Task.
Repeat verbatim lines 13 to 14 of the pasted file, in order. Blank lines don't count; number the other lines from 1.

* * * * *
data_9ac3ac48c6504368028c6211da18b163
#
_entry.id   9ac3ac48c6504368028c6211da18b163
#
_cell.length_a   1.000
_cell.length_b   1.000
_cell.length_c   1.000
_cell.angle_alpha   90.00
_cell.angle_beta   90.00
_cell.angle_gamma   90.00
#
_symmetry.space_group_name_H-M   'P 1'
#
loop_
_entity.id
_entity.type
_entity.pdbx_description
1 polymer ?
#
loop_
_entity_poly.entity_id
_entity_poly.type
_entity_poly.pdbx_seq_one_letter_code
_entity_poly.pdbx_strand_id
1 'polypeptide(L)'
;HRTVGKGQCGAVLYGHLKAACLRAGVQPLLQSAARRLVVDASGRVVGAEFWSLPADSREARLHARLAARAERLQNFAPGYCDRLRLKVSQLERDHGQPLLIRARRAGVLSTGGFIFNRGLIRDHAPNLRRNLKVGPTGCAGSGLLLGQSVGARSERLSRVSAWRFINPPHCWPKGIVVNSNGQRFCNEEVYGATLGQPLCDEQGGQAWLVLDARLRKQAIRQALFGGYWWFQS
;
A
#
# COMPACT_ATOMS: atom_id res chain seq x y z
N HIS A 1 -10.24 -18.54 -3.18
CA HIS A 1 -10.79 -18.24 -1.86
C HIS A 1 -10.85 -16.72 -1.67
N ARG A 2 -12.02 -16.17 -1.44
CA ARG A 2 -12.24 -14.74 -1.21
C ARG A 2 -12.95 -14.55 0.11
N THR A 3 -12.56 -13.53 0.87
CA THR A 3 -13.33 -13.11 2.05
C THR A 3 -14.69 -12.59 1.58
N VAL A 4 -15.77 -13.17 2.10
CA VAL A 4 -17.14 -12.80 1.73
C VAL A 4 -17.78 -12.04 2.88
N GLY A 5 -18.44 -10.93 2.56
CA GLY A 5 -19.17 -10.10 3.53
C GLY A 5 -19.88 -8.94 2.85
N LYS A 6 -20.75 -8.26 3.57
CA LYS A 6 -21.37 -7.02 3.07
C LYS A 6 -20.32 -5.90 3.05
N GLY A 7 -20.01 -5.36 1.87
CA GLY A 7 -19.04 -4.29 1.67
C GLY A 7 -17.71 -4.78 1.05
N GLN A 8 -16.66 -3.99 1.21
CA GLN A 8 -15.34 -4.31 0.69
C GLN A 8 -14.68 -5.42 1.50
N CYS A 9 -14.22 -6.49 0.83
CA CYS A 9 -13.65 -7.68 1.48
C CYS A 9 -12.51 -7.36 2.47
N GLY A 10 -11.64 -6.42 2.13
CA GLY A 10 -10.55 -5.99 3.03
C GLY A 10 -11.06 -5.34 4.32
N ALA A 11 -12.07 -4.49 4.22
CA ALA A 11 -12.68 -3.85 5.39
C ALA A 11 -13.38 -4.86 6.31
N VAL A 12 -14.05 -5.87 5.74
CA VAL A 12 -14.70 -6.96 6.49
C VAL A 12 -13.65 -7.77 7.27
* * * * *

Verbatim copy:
#
loop_